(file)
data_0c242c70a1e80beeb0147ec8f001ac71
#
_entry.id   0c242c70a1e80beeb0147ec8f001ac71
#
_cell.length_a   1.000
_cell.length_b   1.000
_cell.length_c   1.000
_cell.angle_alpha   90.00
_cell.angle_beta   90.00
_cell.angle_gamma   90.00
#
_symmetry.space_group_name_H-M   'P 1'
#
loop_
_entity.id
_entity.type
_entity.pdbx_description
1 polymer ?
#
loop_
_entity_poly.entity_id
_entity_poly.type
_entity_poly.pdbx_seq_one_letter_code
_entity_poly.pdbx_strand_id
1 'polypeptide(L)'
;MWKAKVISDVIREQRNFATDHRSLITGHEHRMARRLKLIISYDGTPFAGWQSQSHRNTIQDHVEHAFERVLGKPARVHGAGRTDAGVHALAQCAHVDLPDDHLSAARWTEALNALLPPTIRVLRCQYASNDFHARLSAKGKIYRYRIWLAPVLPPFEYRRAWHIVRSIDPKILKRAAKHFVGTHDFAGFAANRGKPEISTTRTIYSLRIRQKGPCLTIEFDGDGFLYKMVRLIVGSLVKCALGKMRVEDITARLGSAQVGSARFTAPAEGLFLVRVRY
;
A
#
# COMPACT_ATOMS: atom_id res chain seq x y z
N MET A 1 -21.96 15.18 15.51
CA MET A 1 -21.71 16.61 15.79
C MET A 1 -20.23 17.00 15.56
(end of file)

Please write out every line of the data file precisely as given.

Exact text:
data_0c242c70a1e80beeb0147ec8f001ac71
#
_entry.id   0c242c70a1e80beeb0147ec8f001ac71
#
_cell.length_a   1.000
_cell.length_b   1.000
_cell.length_c   1.000
_cell.angle_alpha   90.00
_cell.angle_beta   90.00
_cell.angle_gamma   90.00
#
_symmetry.space_group_name_H-M   'P 1'
#
loop_
_entity.id
_entity.type
_entity.pdbx_description
1 polymer ?
#
loop_
_entity_poly.entity_id
_entity_poly.type
_entity_poly.pdbx_seq_one_letter_code
_entity_poly.pdbx_strand_id
1 'polypeptide(L)'
;MWKAKVISDVIREQRNFATDHRSLITGHEHRMARRLKLIISYDGTPFAGWQSQSHRNTIQDHVEHAFERVLGKPARVHGAGRTDAGVHALAQCAHVDLPDDHLSAARWTEALNALLPPTIRVLRCQYASNDFHARLSAKGKIYRYRIWLAPVLPPFEYRRAWHIVRSIDPKILKRAAKHFVGTHDFAGFAANRGKPEISTTRTIYSLRIRQKGPCLTIEFDGDGFLYKMVRLIVGSLVKCALGKMRVEDITARLGSAQVGSARFTAPAEGLFLVRVRY
;
A
#
# COMPACT_ATOMS: atom_id res chain seq x y z
N MET A 1 -21.96 15.18 15.51
CA MET A 1 -21.71 16.61 15.79
C MET A 1 -20.23 17.00 15.56